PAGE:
Last spring, the parents of the class that I taught decided we should have a class outing as a way to bring the kids even closer together, to give them a lasting memory of their time in pre-school. We left on a Saturday morning and came back on Sunday. The overnight stay was nerve-racking. I shared a room with two students and their moms and dads. What would they say when they heard me? I had a picture of the two girls in the room telling the other students.

“Teacher Alan makes all of these funny noises when he sleeps.”
“He is really loud. My mom threw a pillow at him and he still didn’t wake up.”

And on Monday the children would share the news with all of the other students at school and soon children would be asking me to make my funny noises for their amusement.
As it turned out, one of the kids snored and so did the two fathers in the room. Still, the following morning, one of the mothers said something to me in Chinese. I did not understand it explicitly, but I am pretty sure that it was all about snoring.

My dad is a snorer. I used to make fun of him because of it. He is a big-time snorer, though. A professional. My parents’ bedroom is at the back of the house and I have heard him all the way at the front. If their bedroom door is closed, and my bedroom door is closed, I can still hear him - a rhythmic (if colossal) rising and falling wave of noise, occasionally punctured by a strangled choking sound before starting up again. I wonder: is there where I am heading? Or worse, it this where I am already at? This massive volume of noise?

Whenever Natalia spends the night, my first question in the morning is not “How are you today?” or “How did you sleep?” It is not even “Did I snore?” No, now it has come to this “How bad was it?” The usual reply:

“I could hear you through my earplugs.”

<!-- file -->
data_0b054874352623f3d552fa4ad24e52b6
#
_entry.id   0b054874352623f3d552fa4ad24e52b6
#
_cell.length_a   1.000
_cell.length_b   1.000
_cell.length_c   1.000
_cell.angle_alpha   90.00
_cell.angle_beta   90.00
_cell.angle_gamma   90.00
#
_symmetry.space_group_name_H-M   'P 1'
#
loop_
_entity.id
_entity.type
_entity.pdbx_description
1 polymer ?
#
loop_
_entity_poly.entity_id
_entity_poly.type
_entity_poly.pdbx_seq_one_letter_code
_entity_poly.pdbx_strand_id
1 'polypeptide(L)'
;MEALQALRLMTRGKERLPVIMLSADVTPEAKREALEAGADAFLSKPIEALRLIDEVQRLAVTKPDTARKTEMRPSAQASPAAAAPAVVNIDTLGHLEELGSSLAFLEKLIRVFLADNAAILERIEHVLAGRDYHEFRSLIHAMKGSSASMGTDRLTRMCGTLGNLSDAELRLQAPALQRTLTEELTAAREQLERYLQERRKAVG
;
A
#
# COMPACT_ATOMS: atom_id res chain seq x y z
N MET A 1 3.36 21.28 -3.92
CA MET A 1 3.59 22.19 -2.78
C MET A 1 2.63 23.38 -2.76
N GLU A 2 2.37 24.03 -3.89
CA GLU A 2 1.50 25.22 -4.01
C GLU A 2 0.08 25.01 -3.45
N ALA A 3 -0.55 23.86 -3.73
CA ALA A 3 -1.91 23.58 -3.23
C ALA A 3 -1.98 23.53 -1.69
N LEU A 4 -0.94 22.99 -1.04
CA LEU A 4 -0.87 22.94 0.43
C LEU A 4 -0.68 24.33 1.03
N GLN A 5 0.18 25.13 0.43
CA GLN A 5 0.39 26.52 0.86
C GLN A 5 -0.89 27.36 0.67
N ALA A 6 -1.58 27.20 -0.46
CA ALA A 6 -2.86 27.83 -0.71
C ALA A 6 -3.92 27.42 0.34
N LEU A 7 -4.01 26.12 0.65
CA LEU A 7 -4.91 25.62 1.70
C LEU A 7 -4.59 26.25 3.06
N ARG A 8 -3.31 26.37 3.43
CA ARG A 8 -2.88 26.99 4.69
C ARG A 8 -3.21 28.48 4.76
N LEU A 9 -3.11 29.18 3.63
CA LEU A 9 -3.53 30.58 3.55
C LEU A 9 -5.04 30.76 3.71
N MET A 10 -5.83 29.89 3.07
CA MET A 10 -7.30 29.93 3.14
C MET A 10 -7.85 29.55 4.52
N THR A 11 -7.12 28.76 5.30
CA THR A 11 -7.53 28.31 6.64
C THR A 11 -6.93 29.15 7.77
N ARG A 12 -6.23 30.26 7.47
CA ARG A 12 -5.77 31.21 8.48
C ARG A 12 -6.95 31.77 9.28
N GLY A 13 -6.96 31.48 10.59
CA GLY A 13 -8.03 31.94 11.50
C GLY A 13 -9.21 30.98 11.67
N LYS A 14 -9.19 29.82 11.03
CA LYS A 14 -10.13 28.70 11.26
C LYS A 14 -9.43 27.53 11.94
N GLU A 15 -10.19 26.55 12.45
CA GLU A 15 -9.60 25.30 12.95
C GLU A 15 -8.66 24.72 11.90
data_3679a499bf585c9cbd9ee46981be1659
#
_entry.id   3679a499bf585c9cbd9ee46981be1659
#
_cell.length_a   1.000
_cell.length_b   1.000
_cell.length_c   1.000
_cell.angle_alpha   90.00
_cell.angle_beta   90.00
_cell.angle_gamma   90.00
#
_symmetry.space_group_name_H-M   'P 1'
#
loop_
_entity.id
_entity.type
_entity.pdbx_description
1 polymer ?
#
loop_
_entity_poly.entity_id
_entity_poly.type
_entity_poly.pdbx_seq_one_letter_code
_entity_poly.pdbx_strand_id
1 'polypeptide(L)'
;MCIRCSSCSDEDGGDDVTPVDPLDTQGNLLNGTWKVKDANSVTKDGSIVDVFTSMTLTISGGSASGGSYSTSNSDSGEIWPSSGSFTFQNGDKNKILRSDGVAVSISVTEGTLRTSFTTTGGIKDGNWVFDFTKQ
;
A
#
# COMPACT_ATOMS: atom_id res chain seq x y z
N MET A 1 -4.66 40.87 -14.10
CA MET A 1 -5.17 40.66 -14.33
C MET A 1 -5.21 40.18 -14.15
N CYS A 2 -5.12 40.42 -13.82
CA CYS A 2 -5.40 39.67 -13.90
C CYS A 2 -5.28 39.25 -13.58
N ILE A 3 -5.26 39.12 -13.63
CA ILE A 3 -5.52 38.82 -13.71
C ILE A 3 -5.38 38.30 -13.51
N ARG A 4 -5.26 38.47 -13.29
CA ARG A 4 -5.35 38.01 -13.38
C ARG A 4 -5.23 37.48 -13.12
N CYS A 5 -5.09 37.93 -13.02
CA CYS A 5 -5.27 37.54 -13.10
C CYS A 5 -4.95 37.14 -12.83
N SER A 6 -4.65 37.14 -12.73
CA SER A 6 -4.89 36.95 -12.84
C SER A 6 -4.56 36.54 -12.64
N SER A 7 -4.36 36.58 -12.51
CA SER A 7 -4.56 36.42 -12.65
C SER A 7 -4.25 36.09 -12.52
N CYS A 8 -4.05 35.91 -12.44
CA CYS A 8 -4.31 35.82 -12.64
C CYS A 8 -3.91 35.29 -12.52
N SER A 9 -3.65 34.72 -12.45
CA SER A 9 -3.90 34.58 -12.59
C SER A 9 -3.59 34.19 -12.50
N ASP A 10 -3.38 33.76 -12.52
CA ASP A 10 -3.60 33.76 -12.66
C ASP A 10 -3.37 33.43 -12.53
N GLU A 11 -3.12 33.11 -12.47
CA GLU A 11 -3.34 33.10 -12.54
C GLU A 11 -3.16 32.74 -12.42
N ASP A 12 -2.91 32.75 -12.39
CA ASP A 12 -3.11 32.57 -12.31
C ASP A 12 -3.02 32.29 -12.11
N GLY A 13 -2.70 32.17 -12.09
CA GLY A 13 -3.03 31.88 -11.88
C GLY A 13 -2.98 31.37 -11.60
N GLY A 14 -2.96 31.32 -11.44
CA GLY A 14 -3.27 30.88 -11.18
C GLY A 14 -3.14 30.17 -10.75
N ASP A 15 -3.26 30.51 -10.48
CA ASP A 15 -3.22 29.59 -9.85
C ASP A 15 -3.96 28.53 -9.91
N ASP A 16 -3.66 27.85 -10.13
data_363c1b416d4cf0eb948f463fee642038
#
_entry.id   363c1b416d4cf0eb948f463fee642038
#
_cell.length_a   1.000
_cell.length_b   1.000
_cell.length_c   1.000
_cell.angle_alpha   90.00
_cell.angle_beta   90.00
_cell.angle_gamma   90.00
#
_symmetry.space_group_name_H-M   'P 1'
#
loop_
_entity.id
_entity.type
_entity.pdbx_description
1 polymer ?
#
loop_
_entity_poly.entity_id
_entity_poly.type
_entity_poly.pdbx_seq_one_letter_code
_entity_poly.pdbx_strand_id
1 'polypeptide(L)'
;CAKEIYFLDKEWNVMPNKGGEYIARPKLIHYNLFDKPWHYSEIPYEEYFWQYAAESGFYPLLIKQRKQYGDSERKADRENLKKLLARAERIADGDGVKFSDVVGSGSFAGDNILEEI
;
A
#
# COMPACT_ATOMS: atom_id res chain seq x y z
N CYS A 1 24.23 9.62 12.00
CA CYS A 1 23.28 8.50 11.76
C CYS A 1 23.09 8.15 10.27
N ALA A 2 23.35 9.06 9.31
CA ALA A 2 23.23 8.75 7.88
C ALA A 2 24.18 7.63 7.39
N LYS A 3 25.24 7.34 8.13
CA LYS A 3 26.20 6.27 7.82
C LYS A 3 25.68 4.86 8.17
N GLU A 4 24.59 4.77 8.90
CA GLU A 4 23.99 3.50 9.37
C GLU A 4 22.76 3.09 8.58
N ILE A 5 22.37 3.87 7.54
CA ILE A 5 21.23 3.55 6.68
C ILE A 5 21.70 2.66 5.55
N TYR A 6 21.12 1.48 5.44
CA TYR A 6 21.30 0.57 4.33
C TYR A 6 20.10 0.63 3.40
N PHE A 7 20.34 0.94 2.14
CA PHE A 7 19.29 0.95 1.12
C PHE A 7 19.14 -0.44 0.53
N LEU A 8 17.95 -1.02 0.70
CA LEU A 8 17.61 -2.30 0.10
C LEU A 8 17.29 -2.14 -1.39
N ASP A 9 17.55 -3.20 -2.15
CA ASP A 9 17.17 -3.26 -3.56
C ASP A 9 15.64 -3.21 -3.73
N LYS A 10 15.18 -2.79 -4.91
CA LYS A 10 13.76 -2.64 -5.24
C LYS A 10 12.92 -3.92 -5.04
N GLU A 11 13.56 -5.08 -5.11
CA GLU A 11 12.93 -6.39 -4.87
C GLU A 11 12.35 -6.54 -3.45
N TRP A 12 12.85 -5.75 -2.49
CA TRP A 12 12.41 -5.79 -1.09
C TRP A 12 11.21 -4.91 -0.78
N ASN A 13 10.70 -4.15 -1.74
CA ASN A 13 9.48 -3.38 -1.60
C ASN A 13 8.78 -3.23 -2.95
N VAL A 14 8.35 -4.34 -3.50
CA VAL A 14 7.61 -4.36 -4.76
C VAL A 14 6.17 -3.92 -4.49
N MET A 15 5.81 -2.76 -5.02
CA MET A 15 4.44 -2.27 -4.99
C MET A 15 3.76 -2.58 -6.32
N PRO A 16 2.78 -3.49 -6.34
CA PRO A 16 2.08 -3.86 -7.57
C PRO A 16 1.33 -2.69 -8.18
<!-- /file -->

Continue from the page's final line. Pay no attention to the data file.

Yikes. This is one area in which I differ with my dad. I may be following in his footsteps - on my way to becoming a force in the snoring world – but I do not deny my snoring. I’ve heard my dad deny snoring a thousand times, and perhaps all of his denial has affected the way I feel about snoring, instilled the shame I feel. But why should he deny it? Why should I deny it? Why should anyone? We can’t help it! Do you think we choose to be snorers? Do we choose to have society look down on us? Do we choose to harm the relationships we have with those closest to us? No. This is biology at work.

I have come to accept the fact that I snore. I don’t like it, mind you, but this is who I am. I have come out of the snoring closet. I dream of the day that I walk into a surgeon’s office a snorer and walk out a quiet and peaceful sleeper. The day will come. Until then, I will not keep myself awake out of fear for the coming storm of noise. I will snore loudly, offending the unplugged ears of all those around me. I will apologize for the fact, but (attempt to) feel no shame. I will be me.

Afterword:

Last night Natalia mentioned something she had read in an Argentine newspaper during the day. It was an article about snoring and sex. A study showed that snoring has a terribly adverse affect on the sex lives of those afflicted. Many couples end up sleeping in separate rooms because of the snoring, and on average, the study found, snorers only had sex once a month. When she told me about this I got to thinking about my issues with snoring and realized that perhaps I should make it a greater priority to have some surgery to get it fixed. Once a month!

1 Comments:

Anonymous Natalia said...

I only hope you do not become your dad. I've heard that kind of thunderstorm like snorings and I don't think I can live with it.
I wish that I don't need to use earplugs to sleep every night.
If I'm not wrong, there are some drops or some pads for that. Something we have to find out about, today.

11:06 AM